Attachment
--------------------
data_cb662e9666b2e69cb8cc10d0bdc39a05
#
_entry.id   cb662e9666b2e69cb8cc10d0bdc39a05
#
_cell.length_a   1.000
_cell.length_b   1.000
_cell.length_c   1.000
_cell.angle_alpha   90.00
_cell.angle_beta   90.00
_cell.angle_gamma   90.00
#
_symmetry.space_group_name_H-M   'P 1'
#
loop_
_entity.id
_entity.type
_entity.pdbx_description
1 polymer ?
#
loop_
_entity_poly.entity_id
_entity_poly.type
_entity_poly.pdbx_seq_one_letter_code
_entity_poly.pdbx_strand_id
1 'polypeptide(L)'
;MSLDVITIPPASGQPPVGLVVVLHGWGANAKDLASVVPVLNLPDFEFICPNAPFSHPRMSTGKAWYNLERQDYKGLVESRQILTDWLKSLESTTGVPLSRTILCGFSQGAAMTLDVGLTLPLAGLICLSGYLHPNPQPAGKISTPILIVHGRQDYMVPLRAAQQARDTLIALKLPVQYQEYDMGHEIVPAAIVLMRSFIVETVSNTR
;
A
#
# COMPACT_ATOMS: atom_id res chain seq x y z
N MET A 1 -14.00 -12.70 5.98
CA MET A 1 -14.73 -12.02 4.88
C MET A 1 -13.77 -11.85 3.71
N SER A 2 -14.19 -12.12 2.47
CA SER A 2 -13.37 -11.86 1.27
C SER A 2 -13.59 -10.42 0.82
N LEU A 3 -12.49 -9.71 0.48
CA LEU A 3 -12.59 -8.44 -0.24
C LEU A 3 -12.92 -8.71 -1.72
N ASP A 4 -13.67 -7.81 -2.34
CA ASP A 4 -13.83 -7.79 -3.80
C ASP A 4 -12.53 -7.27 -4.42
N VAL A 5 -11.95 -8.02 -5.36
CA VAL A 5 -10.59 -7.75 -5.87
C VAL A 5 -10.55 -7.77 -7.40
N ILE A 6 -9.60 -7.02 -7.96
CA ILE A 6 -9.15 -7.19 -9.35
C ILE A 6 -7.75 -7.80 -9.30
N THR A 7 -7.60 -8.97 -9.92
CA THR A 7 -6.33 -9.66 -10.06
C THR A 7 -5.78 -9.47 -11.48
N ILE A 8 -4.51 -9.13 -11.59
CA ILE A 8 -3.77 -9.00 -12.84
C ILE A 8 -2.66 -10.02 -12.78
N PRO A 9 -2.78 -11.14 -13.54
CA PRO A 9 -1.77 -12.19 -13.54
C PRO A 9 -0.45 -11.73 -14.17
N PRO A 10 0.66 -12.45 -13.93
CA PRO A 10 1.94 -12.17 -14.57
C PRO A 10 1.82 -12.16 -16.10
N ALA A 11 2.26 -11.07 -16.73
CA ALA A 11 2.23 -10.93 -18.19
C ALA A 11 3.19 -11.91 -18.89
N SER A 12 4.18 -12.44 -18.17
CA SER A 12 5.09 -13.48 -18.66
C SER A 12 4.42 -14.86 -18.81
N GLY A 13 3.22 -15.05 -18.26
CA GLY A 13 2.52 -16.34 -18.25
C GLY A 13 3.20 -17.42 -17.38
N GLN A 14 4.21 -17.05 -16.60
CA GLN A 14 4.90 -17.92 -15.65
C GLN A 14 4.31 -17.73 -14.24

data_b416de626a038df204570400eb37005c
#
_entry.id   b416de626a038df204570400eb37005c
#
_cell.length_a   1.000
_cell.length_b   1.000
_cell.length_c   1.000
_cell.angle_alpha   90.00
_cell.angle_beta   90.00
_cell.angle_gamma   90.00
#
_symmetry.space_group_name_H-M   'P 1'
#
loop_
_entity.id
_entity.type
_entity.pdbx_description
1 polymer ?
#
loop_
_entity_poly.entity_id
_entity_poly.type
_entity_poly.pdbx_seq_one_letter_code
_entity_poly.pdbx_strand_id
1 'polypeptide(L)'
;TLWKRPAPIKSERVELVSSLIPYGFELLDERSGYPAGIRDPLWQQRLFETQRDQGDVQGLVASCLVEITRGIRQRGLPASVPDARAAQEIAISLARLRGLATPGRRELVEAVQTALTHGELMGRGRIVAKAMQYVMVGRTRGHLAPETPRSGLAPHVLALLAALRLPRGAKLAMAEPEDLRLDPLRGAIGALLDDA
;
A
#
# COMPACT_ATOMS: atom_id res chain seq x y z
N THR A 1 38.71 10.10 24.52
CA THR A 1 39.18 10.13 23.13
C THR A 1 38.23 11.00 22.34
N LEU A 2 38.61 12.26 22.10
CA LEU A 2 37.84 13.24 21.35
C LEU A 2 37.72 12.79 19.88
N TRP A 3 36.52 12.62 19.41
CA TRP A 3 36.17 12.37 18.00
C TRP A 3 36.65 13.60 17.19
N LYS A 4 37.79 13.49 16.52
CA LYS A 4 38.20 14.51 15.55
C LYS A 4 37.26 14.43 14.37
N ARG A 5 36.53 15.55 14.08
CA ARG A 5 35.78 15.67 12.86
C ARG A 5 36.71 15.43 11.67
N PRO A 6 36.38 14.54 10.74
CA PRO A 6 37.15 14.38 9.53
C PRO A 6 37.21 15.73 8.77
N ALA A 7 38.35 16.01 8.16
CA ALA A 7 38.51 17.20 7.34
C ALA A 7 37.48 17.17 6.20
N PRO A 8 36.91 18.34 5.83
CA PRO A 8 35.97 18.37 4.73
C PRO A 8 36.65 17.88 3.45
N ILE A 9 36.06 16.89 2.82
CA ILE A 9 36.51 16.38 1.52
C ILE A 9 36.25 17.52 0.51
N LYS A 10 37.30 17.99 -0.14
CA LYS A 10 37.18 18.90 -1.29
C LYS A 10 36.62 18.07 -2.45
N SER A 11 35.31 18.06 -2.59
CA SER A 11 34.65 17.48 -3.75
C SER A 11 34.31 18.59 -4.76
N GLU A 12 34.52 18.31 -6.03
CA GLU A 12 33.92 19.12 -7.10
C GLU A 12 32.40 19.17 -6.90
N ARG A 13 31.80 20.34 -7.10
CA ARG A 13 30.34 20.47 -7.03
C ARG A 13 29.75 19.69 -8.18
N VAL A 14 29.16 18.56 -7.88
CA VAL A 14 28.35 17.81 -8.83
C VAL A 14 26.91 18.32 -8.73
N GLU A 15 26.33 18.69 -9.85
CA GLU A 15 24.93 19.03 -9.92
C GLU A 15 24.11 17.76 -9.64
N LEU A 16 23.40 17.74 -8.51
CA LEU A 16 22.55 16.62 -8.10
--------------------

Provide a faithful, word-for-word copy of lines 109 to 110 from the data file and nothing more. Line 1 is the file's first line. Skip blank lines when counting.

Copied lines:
N TRP A 3 36.52 12.62 19.41
CA TRP A 3 36.17 12.37 18.00